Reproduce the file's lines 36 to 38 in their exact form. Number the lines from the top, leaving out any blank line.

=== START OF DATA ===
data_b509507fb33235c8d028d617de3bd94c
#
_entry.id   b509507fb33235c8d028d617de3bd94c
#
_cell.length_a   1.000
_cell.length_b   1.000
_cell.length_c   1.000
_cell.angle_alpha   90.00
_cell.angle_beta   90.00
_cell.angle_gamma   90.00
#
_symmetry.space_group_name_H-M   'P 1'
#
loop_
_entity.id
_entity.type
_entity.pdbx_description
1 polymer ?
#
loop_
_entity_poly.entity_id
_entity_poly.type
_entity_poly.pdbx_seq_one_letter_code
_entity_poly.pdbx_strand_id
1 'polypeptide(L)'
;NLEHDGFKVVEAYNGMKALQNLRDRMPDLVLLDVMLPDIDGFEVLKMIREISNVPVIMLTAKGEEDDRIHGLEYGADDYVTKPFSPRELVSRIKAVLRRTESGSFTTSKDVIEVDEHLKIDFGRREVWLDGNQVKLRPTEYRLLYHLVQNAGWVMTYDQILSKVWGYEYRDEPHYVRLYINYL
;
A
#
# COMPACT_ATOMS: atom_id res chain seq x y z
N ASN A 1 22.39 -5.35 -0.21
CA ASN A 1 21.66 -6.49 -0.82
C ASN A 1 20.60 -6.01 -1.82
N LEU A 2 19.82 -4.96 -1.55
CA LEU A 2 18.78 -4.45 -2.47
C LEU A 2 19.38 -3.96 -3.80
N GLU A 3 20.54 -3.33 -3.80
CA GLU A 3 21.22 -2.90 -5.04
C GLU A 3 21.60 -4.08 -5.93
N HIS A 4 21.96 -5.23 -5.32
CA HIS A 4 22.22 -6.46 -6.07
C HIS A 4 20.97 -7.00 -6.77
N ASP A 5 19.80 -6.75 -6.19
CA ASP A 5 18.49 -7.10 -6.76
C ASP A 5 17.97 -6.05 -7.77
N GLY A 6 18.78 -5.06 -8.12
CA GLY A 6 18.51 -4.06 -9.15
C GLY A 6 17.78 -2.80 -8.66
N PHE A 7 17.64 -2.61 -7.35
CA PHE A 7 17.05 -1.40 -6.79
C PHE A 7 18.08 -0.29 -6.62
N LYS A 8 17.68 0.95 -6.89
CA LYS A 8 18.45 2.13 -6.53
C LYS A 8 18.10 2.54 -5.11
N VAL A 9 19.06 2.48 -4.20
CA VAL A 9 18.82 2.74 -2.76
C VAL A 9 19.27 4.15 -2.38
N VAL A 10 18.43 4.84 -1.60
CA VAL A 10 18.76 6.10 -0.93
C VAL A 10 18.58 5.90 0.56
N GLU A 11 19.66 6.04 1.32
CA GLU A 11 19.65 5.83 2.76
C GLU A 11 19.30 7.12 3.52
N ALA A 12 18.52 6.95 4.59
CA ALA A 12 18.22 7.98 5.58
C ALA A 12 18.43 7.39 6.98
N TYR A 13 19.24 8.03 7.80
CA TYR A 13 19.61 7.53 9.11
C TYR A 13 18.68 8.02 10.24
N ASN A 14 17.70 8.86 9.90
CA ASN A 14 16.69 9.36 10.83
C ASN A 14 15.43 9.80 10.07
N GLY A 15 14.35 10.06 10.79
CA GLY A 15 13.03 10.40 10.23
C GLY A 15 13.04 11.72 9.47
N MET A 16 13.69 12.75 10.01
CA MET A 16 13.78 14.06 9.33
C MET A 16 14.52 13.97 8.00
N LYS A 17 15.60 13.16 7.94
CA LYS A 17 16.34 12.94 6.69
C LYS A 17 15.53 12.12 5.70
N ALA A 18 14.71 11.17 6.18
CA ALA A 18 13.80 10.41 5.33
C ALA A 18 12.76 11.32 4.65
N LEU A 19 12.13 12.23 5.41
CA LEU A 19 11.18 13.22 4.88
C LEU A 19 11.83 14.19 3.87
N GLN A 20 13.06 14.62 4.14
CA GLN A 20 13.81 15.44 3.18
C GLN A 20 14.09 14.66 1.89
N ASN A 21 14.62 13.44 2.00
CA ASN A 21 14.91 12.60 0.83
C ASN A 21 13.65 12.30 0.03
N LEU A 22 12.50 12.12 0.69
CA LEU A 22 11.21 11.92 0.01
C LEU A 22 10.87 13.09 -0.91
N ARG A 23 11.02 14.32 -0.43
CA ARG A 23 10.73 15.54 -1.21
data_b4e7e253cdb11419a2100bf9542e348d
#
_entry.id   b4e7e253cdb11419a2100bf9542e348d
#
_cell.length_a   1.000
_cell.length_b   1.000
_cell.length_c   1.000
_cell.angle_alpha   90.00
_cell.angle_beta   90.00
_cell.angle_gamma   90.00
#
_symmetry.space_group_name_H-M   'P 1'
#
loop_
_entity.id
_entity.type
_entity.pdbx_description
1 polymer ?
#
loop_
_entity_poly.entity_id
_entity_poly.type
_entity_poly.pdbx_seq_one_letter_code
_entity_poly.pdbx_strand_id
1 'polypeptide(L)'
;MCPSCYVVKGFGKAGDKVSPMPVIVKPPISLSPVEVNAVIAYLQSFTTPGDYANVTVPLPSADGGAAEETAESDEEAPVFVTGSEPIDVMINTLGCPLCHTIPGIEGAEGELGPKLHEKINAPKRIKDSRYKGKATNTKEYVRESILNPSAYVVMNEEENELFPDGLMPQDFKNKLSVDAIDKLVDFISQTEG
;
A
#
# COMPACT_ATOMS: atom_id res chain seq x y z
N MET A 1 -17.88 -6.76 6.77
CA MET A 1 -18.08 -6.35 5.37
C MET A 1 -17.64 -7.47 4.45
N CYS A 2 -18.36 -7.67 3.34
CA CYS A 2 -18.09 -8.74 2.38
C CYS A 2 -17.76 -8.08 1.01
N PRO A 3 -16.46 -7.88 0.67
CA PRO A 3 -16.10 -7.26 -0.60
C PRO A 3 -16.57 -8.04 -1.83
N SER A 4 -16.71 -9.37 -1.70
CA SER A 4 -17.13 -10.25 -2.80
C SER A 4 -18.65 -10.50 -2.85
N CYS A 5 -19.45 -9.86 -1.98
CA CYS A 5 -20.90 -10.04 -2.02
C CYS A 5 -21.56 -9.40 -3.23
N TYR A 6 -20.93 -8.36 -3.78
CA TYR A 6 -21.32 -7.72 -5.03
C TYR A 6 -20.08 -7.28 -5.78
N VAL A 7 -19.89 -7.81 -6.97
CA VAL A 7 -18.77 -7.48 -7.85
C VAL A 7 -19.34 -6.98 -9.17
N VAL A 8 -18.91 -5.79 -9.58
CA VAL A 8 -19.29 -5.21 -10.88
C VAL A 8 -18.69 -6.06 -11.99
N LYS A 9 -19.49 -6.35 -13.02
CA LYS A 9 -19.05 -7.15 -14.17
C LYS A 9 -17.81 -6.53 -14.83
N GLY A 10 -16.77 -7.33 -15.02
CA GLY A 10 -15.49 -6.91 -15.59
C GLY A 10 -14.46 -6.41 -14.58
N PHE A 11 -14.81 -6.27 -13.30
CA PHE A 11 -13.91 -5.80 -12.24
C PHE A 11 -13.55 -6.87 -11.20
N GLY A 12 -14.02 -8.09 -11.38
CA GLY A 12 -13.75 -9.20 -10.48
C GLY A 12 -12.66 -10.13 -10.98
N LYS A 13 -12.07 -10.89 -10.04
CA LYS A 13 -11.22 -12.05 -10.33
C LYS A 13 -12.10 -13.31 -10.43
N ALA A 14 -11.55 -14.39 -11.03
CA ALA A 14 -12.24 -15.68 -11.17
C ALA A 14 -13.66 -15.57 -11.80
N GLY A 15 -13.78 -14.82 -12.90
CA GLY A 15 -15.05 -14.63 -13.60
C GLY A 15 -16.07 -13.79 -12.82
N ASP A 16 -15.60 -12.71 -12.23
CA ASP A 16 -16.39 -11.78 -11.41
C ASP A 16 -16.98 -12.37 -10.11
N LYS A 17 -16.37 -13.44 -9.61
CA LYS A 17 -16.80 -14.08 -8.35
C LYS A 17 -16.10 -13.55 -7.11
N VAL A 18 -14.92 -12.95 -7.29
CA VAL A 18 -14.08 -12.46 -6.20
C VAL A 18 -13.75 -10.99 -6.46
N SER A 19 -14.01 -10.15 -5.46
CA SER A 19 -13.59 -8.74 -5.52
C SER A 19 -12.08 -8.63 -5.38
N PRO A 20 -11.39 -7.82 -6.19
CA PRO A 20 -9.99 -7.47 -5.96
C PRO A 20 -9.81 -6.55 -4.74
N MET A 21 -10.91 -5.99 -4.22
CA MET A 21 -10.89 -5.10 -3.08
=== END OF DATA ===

C LEU A 2 19.38 -3.96 -3.80
N GLU A 3 20.54 -3.33 -3.80
CA GLU A 3 21.22 -2.90 -5.04